The dazzling Misssy M seems to inspire a lot of blog posts for me. I don’t know why that should be so – I’ve never inspired any for her. But anyway, last week she posted a panicky little treatise on being forty and all the ways she reckons she should be different at such an advanced age.
The thing that particularly sparked my interest and concern, was her worry that neither she, nor her husband had much of a pension. How you’re going to survive in your old age is something that most young people don’t seem to give much thought to. It’s not until you start heading into your 40s that you suddenly begin to realize that you might just live another 40 years. Then you realize that you won’t want to keep working for another 40 years even if you could. Then you realize that if you’re not working you won’t have any money and that without money you won’t be able to do stuff like eat, pay your mortgage or sail around the world.
Some of us — though we whine about having worked non-stop for the last 20ish years in a boring government job, at least currently believe we have a fairly livable pension to look forward to. (Unless, of course, Harper decides to slash the pensions which we’ve been paying into and which are really the only reason most of us keep hanging on in the federal public service where the only real benefit anymore is a stable pension plan, despite what the public perception is of federal public servants as “fat cats”. So yes, let’s by all means bring government workers down to the level of the lowest common denominator instead of raising salaries and pensions in other industries.)
So, really a whole bunch of us have no real idea what our futures as old people is going to look like. Unless you’ve got a hefty and absolutely secure pension and/or have pumped most of your salary into RRSPs all your life and/or have some kick-ass investments and/or a giant inheritance, what are you going to live on after 60 or 65? Your federal/state/old age pension plan isn’t going to be enough to even keep you in cat food and hard candy. And what if you become ill or infirm and can’t look after yourself properly anymore? I’m sort of hyperventilating just thinking about it.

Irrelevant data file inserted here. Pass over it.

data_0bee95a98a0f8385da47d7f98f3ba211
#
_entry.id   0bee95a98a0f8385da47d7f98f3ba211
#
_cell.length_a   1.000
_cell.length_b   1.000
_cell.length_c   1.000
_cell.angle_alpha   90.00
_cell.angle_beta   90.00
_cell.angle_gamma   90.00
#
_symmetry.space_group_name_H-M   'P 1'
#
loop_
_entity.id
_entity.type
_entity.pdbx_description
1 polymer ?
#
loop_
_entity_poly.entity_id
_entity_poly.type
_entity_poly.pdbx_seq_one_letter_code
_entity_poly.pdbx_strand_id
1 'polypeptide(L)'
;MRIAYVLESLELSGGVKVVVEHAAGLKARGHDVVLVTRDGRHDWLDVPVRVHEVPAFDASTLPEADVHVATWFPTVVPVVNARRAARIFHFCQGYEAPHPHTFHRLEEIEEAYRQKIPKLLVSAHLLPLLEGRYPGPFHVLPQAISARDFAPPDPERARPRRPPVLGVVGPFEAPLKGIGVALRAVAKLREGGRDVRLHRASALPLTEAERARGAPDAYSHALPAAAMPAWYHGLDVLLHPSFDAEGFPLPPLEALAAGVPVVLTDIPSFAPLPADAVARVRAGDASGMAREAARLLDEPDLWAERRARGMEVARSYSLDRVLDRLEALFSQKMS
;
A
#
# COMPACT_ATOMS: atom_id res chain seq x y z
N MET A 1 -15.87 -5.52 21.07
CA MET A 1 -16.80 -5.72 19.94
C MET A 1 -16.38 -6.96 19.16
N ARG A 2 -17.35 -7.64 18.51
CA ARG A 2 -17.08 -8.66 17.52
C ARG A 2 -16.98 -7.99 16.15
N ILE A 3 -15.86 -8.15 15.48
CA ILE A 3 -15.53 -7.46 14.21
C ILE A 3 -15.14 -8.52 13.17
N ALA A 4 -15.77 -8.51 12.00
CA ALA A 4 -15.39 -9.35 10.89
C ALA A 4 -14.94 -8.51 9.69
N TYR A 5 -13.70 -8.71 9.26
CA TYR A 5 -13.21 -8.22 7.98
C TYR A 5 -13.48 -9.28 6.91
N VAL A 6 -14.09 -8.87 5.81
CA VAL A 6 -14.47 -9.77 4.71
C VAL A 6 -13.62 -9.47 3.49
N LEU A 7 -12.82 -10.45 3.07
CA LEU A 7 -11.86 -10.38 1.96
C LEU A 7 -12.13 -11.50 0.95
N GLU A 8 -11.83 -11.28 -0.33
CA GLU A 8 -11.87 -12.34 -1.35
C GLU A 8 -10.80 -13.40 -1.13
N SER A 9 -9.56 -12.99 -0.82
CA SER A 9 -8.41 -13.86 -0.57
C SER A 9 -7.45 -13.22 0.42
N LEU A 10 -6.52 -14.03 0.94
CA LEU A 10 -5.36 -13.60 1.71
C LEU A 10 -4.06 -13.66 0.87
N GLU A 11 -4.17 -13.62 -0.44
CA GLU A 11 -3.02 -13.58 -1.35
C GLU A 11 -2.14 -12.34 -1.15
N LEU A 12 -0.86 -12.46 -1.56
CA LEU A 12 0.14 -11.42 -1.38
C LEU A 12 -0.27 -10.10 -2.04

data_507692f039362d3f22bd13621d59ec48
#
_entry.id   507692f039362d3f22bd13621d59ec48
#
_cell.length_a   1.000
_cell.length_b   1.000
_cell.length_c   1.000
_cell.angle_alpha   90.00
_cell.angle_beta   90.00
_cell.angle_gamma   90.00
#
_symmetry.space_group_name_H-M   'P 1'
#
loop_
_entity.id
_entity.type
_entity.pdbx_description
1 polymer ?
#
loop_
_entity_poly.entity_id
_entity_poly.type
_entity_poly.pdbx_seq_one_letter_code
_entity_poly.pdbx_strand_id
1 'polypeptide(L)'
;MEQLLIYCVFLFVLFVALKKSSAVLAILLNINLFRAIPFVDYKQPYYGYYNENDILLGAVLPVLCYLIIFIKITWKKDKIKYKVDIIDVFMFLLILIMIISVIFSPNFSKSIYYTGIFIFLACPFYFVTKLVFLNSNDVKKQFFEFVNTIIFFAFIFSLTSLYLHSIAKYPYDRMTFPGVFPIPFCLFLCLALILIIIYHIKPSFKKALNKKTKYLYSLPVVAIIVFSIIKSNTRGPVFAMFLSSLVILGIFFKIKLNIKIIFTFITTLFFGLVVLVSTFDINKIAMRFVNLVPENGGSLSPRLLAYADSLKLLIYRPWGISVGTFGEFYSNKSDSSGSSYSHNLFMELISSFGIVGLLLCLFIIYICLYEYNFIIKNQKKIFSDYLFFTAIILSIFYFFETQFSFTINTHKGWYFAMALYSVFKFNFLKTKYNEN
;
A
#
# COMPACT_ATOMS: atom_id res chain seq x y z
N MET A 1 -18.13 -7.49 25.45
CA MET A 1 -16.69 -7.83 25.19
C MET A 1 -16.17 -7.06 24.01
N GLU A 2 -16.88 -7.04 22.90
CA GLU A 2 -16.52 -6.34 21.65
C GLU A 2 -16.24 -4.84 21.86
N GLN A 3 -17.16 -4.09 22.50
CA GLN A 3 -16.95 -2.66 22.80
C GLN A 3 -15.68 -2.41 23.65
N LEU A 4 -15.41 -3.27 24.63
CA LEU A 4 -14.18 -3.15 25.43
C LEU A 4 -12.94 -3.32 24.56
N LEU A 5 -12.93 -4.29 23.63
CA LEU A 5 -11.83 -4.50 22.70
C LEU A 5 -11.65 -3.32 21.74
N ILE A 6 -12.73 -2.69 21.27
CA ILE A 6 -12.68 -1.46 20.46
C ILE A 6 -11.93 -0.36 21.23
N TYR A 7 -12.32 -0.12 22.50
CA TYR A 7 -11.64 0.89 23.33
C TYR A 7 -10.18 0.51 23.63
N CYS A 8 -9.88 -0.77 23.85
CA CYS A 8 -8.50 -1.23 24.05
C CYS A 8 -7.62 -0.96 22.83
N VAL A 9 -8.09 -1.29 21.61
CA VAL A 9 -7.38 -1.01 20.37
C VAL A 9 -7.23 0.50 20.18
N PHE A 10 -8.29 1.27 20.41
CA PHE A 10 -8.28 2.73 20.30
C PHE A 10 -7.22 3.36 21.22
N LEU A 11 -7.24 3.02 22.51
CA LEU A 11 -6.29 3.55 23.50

People in my age range are getting quite anxious about this question – especially those without a job-related pension. I’ve been kind of hoping that not only will I be able to continue to feed myself and pay my bills, but that I might also have a bit extra for some travel or other fun things once I don’t have to punch a clock anymore. But who knows?
Here are some options I’ve been considering:
- Going to live somewhere warm. Right away that cuts my cost of living by 70%. And, sleeping in a cardboard box is so much more pleasant when you’re not surrounded by ice and snow.
- Winning a lottery. While it sounds great in theory, I understand there is a good chance this will be difficult to put into practice.
- Living off my child. It would be fun to spend my days embarrassing her even more than I already am by shuffling around the house in diapers and a grubby housecoat, cackling toothlessly at all her friends; but I suspect she’ll make me go live in the root cellar and I wouldn’t like that.
- Robbing a bank. Now this is a win-win option. If I get away with it, I have a nice nest egg. If I don’t get away with it I get to go and live in one of those cute cottages at Grand Valley Institution for Women
That’s pretty much it for ideas on my end. How about you? How are you going to survive in your declining years?